We’re two months into 2016 and that usually means one thing for most of us: time to start dealing with taxes. But as you are putting last year’s taxes to rest, it is also time to start pre-planning how you will handle next year’s taxes so you don’t have to pay out quite so much when April 15th rolls around again.
One way you can do this is by getting your charitable donations taken care of early before the end of year rush starts. You can start now so you’ll kill two birds with one stone—your charitable donations and your spring cleaning. Regardless of when you start, though, here is how you can get the most out of your charitable donations.
Do your spring-cleaning.
Let’s face it: most of us have that one room in our house we use to dump all the stuff we don’t use, don’t have any intentions of using, and will probably never use again. That’s why now is the time to start donating all of this to a charitable organization.
Even if the items you donate will not be useful to the less fortunate, the items can still be sold at a charity thrift shop to provide money and support for those who need it. So this spring, don’t just box it into plastic storage bins and shove it in the garage. Separate a good bit out and donate it to the charity of your choosing so you can reap the financial benefits during the next tax season.
Research the groups in your area.
Once you have decided to donate items (or even cash) to your local charities, it is important to find out all that you can about them. Look for basic information such as their name and contact information as well as how the group will use your donation. If you can’t find out this information, you should probably move on to another group.
Any charitable organization should be happy to provide you with info regarding how your donation will be put to use. Also, be sure to do some search engine research using the name of the organization in addition to the word “scam” or “fraud.” If the organization is not above board, this will give you some information to make an informed decision. Check with the local Better Business Bureau to find out if there are any complaints against the charity.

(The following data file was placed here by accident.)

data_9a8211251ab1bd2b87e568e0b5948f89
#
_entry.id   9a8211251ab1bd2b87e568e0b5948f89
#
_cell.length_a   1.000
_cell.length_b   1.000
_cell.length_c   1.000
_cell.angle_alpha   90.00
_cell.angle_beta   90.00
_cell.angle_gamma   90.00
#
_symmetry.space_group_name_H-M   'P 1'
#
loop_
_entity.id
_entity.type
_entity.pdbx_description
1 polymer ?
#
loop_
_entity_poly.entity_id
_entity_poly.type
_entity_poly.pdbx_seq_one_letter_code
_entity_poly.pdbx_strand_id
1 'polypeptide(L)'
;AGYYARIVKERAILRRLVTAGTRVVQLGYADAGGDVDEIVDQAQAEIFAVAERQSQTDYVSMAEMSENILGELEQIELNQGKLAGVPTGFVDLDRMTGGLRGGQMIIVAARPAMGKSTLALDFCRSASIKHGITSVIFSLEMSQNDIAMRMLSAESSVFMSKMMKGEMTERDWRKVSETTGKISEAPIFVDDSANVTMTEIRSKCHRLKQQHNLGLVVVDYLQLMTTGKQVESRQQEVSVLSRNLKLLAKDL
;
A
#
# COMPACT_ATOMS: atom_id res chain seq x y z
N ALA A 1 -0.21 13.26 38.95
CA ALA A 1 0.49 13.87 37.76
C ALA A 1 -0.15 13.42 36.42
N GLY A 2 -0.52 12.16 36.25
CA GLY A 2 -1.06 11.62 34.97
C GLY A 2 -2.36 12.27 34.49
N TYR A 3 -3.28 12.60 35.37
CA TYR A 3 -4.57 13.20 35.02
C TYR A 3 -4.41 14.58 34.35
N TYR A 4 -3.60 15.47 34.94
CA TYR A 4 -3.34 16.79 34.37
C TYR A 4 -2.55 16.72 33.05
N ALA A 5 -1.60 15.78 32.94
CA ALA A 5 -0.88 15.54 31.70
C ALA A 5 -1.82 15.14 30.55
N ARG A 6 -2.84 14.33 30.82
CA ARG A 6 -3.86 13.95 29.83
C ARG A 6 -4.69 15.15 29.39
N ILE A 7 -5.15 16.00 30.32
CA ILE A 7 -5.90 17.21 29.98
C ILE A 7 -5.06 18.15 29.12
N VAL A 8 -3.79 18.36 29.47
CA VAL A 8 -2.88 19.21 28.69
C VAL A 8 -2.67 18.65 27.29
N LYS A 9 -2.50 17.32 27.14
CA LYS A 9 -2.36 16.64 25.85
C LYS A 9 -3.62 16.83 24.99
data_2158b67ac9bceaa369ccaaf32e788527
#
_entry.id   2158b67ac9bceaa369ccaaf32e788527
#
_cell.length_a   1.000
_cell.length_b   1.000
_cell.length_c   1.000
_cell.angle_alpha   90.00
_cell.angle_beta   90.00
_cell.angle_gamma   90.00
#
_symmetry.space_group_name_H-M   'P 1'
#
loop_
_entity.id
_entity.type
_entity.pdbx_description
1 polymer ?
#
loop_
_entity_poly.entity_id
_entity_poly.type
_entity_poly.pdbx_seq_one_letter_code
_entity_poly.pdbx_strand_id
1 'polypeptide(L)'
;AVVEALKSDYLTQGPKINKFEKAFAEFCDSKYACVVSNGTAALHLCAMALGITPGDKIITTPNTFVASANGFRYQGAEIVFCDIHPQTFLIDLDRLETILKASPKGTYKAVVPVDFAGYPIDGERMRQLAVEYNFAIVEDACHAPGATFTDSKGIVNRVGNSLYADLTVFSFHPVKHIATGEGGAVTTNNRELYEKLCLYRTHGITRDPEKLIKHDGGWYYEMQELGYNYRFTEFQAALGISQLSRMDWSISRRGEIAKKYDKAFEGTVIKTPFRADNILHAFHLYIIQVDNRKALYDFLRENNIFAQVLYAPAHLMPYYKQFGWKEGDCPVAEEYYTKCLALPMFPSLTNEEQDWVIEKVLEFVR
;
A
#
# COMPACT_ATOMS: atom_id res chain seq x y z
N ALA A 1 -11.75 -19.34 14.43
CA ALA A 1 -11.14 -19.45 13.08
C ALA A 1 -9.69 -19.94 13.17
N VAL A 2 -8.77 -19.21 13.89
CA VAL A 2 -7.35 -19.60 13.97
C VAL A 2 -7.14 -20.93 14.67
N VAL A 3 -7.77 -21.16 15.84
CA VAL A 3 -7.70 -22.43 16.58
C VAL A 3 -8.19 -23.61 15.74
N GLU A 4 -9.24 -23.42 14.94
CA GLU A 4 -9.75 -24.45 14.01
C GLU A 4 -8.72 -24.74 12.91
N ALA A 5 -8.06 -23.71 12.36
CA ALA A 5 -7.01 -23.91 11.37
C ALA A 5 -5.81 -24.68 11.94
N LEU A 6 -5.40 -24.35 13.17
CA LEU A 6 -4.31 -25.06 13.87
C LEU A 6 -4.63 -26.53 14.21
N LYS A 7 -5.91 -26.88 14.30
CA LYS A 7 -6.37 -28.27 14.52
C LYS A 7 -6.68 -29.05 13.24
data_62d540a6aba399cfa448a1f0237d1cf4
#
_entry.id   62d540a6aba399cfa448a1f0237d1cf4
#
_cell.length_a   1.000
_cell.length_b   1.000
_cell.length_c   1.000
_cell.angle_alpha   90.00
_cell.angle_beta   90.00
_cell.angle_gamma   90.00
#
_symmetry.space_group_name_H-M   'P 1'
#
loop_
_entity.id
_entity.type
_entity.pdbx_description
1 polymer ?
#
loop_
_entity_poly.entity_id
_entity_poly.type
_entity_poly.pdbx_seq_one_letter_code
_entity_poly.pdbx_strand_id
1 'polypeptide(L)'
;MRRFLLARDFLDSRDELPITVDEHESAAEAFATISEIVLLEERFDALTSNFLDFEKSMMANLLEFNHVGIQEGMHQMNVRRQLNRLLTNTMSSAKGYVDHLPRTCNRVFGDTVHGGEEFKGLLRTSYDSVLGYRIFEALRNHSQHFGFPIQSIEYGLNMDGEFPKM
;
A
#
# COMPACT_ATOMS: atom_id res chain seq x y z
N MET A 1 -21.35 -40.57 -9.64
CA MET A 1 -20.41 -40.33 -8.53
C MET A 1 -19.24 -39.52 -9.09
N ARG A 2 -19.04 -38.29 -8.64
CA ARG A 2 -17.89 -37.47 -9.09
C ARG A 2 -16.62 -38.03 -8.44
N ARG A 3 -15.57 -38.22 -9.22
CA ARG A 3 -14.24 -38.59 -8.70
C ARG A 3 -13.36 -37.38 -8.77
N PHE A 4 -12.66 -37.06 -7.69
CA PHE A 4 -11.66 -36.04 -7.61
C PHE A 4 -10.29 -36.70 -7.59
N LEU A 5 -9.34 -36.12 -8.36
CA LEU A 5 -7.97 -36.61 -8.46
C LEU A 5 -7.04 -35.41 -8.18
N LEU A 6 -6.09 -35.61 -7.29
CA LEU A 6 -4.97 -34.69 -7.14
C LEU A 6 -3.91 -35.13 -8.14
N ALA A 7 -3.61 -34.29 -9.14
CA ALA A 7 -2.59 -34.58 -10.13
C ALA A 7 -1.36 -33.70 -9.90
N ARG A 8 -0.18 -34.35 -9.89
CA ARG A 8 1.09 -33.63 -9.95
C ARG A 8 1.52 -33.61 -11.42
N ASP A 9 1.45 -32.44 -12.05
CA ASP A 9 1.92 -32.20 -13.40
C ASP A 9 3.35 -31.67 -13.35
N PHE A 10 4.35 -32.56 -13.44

Decide what you plan to donate.
When you make a donation, there are two basic forms that you are looking at: property donations and monetary donations. If you plan to donate money, then make sure you pay by check or credit card. If the company only deals in cash donations, then that should be a warning sign something isn’t right.
If you plan to donate property, make sure it is in good working condition or good repair. No one wants your broken stuff that will just clog up the charity’s resources as they chuck it in the garbage for you.
You may want to consider donating your old cars. If you have a vehicle you no longer drive, you will find that donating it to a charity is probably easier than selling it or trading it in. But the other bonus is that you will probably get more in terms of donation value than you would if you tried to sell it or trade it in at the local car dealership.
Get a receipt
The most important thing when it comes to donating items to charity is to always get a receipt. Some charities will provide you with an itemized receipt of every single thing you donated and the value for each item. Others will provide you with a “general receipt.” If the latter is the case, be sure to keep an itemized list of everything you donated for tax purposes. You’ll find the IRS has a guide to how to estimate how much your donation is worth. Follow this to the letter so that you don’t have to worry about audits or tax liabilities later on.
Make Your Claim For Your Income Tax
When you make a claim on your income tax returns, there are a few things to remember. First, you can only deduct up to half of your adjusted gross income. However, if you donate more than that, you can carry over the extra for up to five years.
Is Charitable Donations Tax-Deductible?
Also, make sure the charity qualifies as a nonprofit organization. Not all are tax-deductible, which is the case with political action groups, for example. When you actually file, use Form 1040 and itemize your deduction on Schedule A. If the donation is worth more than $500, then you will need to file Form 8283 in addition.
Charitable donations are a great way to not only help out others but to help yourself when the tax season comes around. With that in mind, do some due diligence with research and make sure that you get the most out of your donation.